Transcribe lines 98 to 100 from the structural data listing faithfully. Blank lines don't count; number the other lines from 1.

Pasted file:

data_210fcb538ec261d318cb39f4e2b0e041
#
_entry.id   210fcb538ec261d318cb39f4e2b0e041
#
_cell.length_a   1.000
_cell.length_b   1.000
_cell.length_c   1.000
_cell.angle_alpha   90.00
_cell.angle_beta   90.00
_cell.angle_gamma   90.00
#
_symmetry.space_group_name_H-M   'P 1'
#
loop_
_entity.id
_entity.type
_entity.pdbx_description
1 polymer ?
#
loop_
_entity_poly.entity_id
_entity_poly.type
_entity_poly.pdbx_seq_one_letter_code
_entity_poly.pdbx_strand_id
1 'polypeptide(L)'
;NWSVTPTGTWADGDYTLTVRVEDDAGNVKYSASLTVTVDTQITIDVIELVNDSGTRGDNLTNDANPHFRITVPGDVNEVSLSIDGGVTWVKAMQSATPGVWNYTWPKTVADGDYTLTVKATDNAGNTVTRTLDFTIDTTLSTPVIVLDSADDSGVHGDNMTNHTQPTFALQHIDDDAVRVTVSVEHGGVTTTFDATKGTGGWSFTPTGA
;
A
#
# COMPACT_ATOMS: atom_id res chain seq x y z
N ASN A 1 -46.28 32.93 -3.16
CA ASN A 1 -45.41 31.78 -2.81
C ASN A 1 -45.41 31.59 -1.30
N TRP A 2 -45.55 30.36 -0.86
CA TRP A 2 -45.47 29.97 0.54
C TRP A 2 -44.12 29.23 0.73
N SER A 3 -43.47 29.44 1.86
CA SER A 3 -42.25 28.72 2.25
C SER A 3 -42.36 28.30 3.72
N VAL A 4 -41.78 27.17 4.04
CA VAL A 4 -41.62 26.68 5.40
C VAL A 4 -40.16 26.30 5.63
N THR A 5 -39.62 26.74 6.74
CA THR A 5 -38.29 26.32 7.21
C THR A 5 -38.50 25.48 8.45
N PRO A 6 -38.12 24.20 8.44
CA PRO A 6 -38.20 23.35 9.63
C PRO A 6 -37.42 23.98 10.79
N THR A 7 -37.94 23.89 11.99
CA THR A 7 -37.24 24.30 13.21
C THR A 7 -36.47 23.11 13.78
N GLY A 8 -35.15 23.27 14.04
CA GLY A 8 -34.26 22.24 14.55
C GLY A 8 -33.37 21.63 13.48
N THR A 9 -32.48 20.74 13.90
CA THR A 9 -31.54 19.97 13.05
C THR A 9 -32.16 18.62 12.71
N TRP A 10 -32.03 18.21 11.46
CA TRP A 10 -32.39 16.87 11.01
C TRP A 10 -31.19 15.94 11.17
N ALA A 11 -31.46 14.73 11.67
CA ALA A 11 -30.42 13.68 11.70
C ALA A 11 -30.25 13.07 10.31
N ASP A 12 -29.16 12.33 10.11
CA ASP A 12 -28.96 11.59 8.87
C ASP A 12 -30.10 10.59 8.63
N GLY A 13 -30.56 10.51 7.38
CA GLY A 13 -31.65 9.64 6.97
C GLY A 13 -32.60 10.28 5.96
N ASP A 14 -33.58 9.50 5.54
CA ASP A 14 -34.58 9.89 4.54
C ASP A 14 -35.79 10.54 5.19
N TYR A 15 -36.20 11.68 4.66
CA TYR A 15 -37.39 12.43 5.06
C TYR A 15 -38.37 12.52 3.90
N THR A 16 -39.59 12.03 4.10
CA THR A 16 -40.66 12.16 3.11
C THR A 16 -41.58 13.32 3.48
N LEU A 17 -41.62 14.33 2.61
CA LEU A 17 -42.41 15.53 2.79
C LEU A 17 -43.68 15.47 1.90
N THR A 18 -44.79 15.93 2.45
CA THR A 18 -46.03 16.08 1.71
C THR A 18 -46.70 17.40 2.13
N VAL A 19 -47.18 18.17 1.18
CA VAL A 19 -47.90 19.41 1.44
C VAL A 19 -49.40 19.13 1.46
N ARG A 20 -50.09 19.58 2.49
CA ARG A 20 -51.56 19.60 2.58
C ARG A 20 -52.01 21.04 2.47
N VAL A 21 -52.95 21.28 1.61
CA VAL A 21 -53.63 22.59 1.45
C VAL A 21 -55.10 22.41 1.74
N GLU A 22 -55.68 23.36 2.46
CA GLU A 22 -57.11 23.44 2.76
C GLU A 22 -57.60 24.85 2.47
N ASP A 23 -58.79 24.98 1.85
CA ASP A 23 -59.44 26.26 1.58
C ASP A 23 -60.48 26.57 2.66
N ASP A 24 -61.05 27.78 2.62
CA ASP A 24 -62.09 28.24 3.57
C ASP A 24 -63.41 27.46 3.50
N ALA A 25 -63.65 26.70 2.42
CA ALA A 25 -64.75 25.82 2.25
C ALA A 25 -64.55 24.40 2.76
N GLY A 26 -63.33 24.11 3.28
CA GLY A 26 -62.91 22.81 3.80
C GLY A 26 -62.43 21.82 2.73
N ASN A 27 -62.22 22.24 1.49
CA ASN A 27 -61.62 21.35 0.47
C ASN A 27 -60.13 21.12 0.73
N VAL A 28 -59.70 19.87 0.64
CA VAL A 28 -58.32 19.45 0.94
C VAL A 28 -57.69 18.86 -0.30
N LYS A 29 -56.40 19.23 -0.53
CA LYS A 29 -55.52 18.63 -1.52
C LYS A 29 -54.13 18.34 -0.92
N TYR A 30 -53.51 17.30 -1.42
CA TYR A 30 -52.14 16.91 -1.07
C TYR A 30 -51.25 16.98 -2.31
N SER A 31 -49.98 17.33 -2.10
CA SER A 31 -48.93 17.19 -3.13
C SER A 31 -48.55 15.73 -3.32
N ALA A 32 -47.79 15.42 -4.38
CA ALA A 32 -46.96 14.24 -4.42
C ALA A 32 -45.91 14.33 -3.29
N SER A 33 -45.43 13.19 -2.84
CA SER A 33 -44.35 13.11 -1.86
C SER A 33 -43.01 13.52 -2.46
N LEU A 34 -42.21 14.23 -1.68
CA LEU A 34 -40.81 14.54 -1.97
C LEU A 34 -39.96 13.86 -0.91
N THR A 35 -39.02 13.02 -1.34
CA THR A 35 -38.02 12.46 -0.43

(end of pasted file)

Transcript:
CA ASP A 23 -59.44 26.26 1.58
C ASP A 23 -60.48 26.57 2.66
N ASP A 24 -61.05 27.78 2.62